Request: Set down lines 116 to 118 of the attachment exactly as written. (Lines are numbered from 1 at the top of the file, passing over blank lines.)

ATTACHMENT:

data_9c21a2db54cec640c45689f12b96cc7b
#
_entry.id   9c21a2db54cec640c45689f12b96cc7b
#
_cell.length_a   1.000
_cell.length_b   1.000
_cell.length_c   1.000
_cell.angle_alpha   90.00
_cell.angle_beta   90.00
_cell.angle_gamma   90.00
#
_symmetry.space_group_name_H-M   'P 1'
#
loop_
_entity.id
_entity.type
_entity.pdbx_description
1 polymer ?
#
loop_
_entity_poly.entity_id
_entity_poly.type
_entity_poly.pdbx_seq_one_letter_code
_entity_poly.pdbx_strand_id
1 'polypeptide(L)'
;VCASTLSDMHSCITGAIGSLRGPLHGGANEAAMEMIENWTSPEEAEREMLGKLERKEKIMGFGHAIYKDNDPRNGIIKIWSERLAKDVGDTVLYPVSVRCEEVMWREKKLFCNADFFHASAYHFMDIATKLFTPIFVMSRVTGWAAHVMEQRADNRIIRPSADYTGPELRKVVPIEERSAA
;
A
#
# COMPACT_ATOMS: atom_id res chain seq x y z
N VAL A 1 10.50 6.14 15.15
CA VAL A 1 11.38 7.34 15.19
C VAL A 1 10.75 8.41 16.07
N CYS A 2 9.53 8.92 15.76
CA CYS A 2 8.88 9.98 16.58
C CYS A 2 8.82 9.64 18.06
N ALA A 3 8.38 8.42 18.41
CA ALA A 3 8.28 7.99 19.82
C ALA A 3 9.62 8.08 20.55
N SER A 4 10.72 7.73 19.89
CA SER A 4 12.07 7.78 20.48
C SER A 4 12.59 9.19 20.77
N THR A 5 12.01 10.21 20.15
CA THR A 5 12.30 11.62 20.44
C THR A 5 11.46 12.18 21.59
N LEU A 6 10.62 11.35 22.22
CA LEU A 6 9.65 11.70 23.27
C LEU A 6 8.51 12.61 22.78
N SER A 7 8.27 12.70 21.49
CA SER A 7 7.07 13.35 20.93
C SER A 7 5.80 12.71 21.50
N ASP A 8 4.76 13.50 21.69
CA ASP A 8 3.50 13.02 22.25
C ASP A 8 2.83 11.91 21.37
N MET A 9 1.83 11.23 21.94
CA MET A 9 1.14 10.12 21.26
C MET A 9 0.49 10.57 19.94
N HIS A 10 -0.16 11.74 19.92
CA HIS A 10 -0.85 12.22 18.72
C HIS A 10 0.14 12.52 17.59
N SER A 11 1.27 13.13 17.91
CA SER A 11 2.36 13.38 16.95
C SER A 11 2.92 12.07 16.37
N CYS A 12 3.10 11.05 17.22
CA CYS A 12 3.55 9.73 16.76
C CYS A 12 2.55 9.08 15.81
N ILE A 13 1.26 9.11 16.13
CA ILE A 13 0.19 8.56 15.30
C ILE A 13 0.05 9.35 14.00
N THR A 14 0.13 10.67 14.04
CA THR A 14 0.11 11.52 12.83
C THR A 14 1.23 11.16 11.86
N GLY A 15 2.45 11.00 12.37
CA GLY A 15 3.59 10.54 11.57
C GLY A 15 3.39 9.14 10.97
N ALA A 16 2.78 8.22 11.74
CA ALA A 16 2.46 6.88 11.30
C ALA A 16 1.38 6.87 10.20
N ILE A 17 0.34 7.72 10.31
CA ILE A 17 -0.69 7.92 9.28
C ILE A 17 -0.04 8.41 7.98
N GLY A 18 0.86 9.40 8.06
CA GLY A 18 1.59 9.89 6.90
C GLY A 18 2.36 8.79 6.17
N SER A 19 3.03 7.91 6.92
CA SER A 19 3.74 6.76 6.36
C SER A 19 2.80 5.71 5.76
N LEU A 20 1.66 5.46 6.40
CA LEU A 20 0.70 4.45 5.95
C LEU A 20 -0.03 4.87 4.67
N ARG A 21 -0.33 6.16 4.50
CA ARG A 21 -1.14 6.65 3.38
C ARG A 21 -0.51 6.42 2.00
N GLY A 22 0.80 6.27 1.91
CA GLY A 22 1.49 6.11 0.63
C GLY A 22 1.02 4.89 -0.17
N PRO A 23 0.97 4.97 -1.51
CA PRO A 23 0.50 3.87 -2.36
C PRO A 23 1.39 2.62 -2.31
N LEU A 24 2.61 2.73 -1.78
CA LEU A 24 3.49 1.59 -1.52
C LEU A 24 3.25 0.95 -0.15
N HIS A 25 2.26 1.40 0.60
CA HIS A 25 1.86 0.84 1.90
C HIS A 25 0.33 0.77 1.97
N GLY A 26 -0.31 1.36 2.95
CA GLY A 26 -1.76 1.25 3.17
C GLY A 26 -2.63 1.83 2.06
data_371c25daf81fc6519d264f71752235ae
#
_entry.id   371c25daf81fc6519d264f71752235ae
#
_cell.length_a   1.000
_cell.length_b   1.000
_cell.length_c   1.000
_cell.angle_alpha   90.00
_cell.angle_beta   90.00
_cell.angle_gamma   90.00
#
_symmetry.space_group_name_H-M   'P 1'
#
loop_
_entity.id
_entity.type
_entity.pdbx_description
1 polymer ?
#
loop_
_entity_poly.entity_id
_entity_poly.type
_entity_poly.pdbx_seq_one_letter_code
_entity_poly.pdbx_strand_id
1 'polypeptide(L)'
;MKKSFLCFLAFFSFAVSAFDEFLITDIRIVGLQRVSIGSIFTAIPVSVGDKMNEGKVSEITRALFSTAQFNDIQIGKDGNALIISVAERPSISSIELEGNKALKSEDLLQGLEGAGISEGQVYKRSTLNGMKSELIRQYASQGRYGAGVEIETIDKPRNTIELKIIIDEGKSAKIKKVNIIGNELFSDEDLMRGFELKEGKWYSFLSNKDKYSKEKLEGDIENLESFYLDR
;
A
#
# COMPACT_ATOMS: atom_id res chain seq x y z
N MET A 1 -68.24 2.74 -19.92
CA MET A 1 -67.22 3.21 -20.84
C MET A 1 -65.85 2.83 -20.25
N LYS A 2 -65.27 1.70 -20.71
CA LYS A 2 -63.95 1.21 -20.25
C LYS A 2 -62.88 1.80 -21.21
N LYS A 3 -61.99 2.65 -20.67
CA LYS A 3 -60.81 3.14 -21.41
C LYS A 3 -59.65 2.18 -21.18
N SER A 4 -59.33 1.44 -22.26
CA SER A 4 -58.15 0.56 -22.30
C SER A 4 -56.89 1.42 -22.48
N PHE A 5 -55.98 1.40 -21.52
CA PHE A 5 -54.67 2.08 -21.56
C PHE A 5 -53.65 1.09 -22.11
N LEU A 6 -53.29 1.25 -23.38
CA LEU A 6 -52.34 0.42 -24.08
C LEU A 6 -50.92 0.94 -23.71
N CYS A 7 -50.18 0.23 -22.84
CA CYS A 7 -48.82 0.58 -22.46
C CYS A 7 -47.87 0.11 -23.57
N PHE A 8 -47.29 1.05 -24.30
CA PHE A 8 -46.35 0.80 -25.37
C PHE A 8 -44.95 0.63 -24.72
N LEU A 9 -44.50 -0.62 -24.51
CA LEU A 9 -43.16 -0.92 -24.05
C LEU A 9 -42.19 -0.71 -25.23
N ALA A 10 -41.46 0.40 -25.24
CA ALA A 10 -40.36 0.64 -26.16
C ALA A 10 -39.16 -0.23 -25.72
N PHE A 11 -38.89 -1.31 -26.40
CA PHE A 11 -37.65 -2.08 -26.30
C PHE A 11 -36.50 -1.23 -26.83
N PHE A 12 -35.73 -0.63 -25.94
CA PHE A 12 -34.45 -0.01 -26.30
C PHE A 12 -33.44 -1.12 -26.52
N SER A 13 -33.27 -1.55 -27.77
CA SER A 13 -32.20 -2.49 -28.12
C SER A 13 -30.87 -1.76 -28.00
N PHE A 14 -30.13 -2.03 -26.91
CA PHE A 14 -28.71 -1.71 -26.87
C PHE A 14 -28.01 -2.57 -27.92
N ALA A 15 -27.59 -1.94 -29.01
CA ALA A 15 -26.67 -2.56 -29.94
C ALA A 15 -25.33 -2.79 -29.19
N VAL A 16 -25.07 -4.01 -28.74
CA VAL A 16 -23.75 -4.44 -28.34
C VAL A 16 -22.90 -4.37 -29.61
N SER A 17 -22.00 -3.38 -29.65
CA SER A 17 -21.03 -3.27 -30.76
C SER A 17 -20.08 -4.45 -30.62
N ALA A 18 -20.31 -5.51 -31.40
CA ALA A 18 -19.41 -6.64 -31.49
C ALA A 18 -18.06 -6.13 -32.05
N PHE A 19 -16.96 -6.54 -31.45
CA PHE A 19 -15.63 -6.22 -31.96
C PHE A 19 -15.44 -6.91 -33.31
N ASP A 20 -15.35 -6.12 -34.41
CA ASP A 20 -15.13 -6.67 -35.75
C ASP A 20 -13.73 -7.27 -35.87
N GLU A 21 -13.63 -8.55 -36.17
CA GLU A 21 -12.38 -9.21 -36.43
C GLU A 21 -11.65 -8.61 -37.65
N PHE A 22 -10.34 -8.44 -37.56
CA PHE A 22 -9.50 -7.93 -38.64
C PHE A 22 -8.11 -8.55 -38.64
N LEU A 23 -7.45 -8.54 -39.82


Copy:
_cell.angle_alpha   90.00
_cell.angle_beta   90.00
_cell.angle_gamma   90.00